Two-time UFC heavyweight champion Tim Sylvia has always had an unfair amount of hatred thrown his way.
He was the poster boy for the general crappiness of the UFC's heavyweight division from 2002 through 2008. He was stripped of the UFC title in 2003 for taking steroids. He was generally less than exciting in his post-Forrest Griffin vs. Stephan Bonnar fights, which are the ones most modern UFC fans are familiar with (Griffin-Bonnar set a new standard for the quality of UFC fights). He left the UFC to fight that Fedor Emelianenko character.
To top everything off, he then lost an MMA bout to a boxer! A boxer! Somebody that competes in a dead sport!
Of course, each of those knocks on him are at least somewhat defensible.
It's not his fault the heavyweight division sucked. Other fighters have been popped for steroids and had fans look the other way. He was a legitimate knockout artist for most of his UFC career.
Fedor Emelianenko was actually pretty good at this MMA thing, and it's not like being a perennial contender was a high-paying job at the time (at least not in comparison to the whopping $800,000 Affliction paid him to fight "The Last Emperor"). He didn't choose to get beaten by Ray Mercer.
For some, watching him topple from the peak of MMA success and fall into the cavernous void that is the Midwestern MMA scene was delightful. His resiliently climbing back toward the top, however, made him a sympathetic character for some. Fans, after all, love a good comeback story.
For UFC President Dana White, though, doing anything other than fading into a cubicle after leaving the UFC only increases his anger.
For those that don't remember the story, Showtime went behind Zuffa's back and signed Sylvia to face Daniel Cormier in Strikeforce. It was a fight that was compelling enough, and one that would have built up Cormier's resume moreso than pretty much any other potential opponent. White is nothing if not spiteful, though, so when he caught wind that a network he doesn't like (note: video is NSFW) started striking deals with a fighter he doesn't like?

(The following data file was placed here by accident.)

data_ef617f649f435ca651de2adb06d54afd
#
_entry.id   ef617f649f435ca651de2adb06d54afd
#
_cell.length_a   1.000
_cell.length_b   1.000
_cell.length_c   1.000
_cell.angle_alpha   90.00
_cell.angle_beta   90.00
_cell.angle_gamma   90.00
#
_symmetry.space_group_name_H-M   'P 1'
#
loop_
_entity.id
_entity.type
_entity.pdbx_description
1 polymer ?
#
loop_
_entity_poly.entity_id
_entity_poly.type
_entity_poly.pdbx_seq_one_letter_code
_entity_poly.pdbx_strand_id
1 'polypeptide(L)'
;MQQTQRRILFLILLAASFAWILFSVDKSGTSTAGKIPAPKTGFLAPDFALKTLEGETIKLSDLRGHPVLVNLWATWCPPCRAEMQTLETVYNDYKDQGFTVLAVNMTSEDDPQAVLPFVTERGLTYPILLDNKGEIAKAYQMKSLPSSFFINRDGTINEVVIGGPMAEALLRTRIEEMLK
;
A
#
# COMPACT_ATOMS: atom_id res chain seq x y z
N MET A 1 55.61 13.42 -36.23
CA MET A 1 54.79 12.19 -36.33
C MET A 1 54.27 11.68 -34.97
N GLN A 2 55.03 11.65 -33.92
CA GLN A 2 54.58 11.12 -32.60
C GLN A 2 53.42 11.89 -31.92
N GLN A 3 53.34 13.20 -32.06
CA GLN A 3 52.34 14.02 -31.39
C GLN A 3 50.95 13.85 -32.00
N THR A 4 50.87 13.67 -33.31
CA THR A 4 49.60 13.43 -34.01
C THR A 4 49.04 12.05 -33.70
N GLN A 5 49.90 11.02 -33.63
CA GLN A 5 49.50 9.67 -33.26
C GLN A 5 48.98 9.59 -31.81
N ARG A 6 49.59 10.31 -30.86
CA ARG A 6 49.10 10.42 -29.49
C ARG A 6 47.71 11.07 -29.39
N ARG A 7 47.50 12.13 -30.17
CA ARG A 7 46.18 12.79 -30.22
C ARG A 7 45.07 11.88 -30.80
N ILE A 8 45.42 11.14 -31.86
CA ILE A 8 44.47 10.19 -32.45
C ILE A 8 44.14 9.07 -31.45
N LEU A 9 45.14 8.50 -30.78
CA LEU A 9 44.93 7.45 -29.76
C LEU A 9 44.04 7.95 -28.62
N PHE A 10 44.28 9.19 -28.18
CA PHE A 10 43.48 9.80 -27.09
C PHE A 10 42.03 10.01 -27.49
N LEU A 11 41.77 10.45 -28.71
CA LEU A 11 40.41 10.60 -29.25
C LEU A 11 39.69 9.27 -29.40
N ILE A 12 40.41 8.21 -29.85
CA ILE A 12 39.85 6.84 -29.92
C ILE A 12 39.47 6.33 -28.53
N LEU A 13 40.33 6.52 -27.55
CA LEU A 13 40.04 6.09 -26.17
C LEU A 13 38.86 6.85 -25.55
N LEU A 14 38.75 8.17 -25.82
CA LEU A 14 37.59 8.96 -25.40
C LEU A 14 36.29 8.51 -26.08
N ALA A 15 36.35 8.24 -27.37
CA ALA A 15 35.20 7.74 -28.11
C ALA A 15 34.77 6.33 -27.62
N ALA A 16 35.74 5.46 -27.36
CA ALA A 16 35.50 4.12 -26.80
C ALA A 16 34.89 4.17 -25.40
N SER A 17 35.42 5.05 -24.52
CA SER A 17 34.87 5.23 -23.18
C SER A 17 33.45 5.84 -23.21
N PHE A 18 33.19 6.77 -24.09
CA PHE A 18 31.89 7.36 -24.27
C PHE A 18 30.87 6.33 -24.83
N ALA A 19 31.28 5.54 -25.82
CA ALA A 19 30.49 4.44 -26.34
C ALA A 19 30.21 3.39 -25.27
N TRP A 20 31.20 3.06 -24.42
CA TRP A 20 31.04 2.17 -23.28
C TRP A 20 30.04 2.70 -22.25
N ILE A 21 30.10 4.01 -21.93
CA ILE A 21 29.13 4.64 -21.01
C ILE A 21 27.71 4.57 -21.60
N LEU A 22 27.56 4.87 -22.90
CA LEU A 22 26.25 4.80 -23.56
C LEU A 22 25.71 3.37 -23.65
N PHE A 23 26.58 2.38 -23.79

Well, you can't expect him to handle that situation like a reasonable adult.
White nixed the fight, and he eventually went on to match Cormier with a random light heavyweight from the European scene in a fight widely panned as a squash match. The lack of name value, coupled with the fact that Cormier didn't effortlessly tear his opponent apart, made the fight a wash for their budding prospect at best.
Make no mistake—while Sylvia hit the rocks hard in 2008, he put together an impressive 7-1 run on the regional scene. He is a guy with the physical tools to succeed in what has traditionally been MMA's shallowest division. You'll be hard-pressed to find any other true heavyweights in America with that kind of streak outside major promotions, and there was no reason he shouldn't have been fighting in Strikeforce.
That wacky tale concluded two years ago. In the 24 months since, we have seen Bellator grow from doing shows in high school gymnasiums for MTV2 to being something that vaguely resembles a rival to the UFC. We've also seen the World Series of Fighting come into existence and carve out a place in MMA.
Still, Sylvia finds himself toiling in obscurity. While he was wrongly denied the chance to join Strikeforce because of Zuffa boardroom foot-stomping, he has only himself to blame for not getting a slice of the action out there today.
After the debacle with Cormier, he went back to being a journeyman but without the enthusiasm he had before. In his three most recent bouts, he has gone 0-3. He weighed in well over 265 pounds for each of those fights.
Quite frankly, there isn't a place for that kind of fighter in any major promotion. That doesn't mean Sylvia shouldn't get back on the proverbial horse.
Will he ever get back in the UFC at this point? Probably not.
But there is always room under MMA's bigger spotlights for the focused, in-shape Tim Sylvia we saw in 2011. The Sylvia that was offered a shot at Daniel Cormier would be better than the vast majority of heavyweights in Bellator and would almost certainly be the top dog in the World Series of Fighting. The Sylvia of today, though, weighs over 300 pounds and loses to no-namers on One FC preliminary cards.
Luckily for Sylvia, Bellator and WSOF aren't exactly exclusive when it comes to their heavyweight divisions. A few good wins in a row at 265 pounds (not 265 pounds-ish) and it would be tough to come up with a case against him fighting there.
The chance for a comeback is there with Sylvia. He just needs to get back in the gym, get in shape and get back to winning fights.
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